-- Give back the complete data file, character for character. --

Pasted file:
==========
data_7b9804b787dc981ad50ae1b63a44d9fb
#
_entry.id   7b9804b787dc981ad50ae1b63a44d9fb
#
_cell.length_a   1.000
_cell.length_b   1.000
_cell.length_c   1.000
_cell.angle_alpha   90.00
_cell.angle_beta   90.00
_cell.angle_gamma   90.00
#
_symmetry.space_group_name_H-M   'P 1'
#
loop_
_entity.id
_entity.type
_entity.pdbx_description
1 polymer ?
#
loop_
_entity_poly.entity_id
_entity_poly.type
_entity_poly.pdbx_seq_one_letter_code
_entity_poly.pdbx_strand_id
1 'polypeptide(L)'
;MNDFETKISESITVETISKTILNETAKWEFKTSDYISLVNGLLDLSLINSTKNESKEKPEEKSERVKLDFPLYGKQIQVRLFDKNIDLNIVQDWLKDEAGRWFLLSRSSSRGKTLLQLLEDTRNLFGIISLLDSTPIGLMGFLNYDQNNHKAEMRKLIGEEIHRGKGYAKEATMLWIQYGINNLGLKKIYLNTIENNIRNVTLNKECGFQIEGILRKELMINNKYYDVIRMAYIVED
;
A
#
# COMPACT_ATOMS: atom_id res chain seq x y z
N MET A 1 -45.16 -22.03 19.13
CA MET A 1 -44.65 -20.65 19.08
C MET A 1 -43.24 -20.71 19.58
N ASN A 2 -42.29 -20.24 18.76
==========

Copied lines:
data_7b9804b787dc981ad50ae1b63a44d9fb
#
_entry.id   7b9804b787dc981ad50ae1b63a44d9fb
#
_cell.length_a   1.000
_cell.length_b   1.000
_cell.length_c   1.000
_cell.angle_alpha   90.00
_cell.angle_beta   90.00
_cell.angle_gamma   90.00
#
_symmetry.space_group_name_H-M   'P 1'
#
loop_
_entity.id
_entity.type
_entity.pdbx_description
1 polymer ?
#
loop_
_entity_poly.entity_id
_entity_poly.type
_entity_poly.pdbx_seq_one_letter_code
_entity_poly.pdbx_strand_id
1 'polypeptide(L)'
;MNDFETKISESITVETISKTILNETAKWEFKTSDYISLVNGLLDLSLINSTKNESKEKPEEKSERVKLDFPLYGKQIQVRLFDKNIDLNIVQDWLKDEAGRWFLLSRSSSRGKTLLQLLEDTRNLFGIISLLDSTPIGLMGFLNYDQNNHKAEMRKLIGEEIHRGKGYAKEATMLWIQYGINNLGLKKIYLNTIENNIRNVTLNKECGFQIEGILRKELMINNKYYDVIRMAYIVED
;
A
#
# COMPACT_ATOMS: atom_id res chain seq x y z
N MET A 1 -45.16 -22.03 19.13
CA MET A 1 -44.65 -20.65 19.08
C MET A 1 -43.24 -20.71 19.58
N ASN A 2 -42.29 -20.24 18.76